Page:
30 March 2019 Slovakia

The second round of presidential voting took place, following a first round on 16 March. Zuzana Čaputová, a lawyer regarded as a liberal candidate, secured the presidency with some 58.4% of the votes cast, defeating Maroš Šefčovič, a Vice-President at the European Commission. The incumbent President, Andrej Kiska, had declined to seek re-election. The rate of participation by the electorate in the second round of voting was recorded at 41.8%. Čaputová, who pledged to combat corruption, was due to be sworn in on 15 June.

24 March 2019 Thailand

The first legislative election took place under the new Constitution, which was ratified in April 2017, having been drawn up after a military coup in 2014. The Constitution provided for an appointed Senate of 250 members, selected by the military junta, which would share responsibility with the membership of the House of Representatives for electing a Prime Minister, so that a non-military affiliated party would need to win 376 seats in the 500-member House of Representatives to win power. Official results were not to be released until 9 May, amid allegations of fraud and electoral irregularities; the delay in publishing the results also led to an erosion of trust in the Election Commission. Incomplete preliminary results appeared to suggest that Pheu Thai, the party linked to the exiled former premier Thaksin Shinawatra, had won the largest number of seats in the lower house, while Palang Pracharat, the party established to support the candidacy of military leader Gen. Prayuth Chan-ocha, had won the popular vote and secured the second largest share of seats. Both parties were engaged in attempting to form coalitions with other like-minded parties with a view to forming a government. The Democrat Party performed poorly, while the new Future Forward Party, appealing for a fresh approach in Thai politics, polled unexpectedly well.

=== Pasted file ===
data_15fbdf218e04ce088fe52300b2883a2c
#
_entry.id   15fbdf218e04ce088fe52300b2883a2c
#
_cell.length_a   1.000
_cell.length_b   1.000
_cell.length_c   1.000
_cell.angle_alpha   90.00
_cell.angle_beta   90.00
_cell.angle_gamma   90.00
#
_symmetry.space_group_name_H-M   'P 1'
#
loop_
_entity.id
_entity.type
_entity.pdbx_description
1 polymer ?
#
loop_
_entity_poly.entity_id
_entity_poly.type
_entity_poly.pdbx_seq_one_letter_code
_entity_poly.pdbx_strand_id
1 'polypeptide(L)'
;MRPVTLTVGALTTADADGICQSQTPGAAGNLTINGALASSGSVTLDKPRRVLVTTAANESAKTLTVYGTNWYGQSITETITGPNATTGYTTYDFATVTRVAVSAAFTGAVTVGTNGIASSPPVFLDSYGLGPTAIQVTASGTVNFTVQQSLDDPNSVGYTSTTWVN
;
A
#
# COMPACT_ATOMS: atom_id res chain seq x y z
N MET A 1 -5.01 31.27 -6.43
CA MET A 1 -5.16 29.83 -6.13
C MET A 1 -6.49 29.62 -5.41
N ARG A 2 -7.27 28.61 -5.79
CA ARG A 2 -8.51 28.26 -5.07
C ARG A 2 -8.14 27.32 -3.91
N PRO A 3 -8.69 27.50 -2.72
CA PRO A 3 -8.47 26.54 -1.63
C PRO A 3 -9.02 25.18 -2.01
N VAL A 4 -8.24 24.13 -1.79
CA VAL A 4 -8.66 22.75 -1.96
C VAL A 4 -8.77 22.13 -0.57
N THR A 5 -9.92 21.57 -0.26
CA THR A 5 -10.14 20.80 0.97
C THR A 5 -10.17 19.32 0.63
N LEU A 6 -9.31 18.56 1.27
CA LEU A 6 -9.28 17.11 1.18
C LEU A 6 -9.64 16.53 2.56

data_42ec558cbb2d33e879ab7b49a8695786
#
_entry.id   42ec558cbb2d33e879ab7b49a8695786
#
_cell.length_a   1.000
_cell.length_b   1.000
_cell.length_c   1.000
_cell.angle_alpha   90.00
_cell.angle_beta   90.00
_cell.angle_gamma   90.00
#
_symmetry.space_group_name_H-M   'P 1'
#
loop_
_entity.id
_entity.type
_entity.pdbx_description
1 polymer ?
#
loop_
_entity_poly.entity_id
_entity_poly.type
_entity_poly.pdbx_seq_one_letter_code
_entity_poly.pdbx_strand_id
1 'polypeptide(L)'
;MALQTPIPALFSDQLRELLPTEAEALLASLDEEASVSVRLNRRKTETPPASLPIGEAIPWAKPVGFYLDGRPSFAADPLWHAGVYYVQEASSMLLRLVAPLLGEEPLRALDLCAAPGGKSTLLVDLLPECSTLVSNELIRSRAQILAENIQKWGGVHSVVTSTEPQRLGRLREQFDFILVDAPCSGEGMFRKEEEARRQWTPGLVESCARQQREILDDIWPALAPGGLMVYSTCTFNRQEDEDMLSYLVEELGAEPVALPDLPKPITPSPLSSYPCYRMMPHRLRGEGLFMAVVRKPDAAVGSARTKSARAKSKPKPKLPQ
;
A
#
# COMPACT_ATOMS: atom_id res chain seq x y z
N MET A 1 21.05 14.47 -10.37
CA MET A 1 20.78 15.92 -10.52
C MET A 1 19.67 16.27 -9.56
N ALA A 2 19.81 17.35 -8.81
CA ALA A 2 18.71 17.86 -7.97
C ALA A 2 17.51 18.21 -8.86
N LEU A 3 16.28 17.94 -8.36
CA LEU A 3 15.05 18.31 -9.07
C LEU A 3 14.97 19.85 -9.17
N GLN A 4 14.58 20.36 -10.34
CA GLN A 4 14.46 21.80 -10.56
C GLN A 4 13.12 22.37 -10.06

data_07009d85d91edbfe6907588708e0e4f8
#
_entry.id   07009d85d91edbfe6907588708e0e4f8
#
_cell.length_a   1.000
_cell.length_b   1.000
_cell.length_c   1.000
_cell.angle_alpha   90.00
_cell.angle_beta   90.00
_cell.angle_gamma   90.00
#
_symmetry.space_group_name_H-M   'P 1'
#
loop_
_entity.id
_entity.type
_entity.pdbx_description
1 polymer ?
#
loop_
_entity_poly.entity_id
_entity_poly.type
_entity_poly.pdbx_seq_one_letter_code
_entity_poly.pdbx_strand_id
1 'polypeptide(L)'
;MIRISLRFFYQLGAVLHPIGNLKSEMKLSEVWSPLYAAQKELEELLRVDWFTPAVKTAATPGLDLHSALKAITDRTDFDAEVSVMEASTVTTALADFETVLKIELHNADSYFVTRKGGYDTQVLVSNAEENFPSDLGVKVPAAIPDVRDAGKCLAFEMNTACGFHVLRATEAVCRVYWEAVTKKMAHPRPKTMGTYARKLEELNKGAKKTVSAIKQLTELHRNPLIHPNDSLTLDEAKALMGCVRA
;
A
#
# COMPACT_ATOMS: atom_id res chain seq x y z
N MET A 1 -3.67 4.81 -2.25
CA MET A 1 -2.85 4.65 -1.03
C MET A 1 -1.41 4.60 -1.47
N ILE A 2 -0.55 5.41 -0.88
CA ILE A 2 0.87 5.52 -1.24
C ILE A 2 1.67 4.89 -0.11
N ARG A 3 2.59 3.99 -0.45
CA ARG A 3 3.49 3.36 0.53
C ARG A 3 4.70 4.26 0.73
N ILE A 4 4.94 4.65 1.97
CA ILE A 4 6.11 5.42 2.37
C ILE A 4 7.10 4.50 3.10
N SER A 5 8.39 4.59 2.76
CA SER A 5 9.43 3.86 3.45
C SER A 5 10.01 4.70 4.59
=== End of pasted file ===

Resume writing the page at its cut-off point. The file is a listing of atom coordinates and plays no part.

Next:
19 March 2019 Kazakhstan

Nursultan Nazarbaev announced his resignation as President, to take effect from 20 March 2019. He had held this position since the establishment of the republican presidency in March 1990, prior to Kazakhstani independence from the Union of Soviet Socialist Republics (USSR) in December 1991. He had previously served as Chairman of the Council of Ministers of the Kazakh Soviet Socialist Republic, within the USSR, since 1984. In addition to retaining the honorary title of Elbası (Leader of the Nation) granted by law in 2010, Nazarbaev was to retain the chairmanship of the ruling Nur Otan Halıqtıq Demokratïyaliq Partïyasi (Light of the Fatherland People’s Democratic Party) and the lifetime chairmanship of the supervisory Security Council, while enjoying immunity from prosecution. The presidency was assumed on an interim basis, until elections subsequently brought forward from 2020 to 9 June 2019, by the hitherto Chairman of the Senate, Qasım-Jomart Toqaev. On 20 March the daughter of the outgoing President, Dariğa Nazarbaeva, was elected to Toqaev’s former position.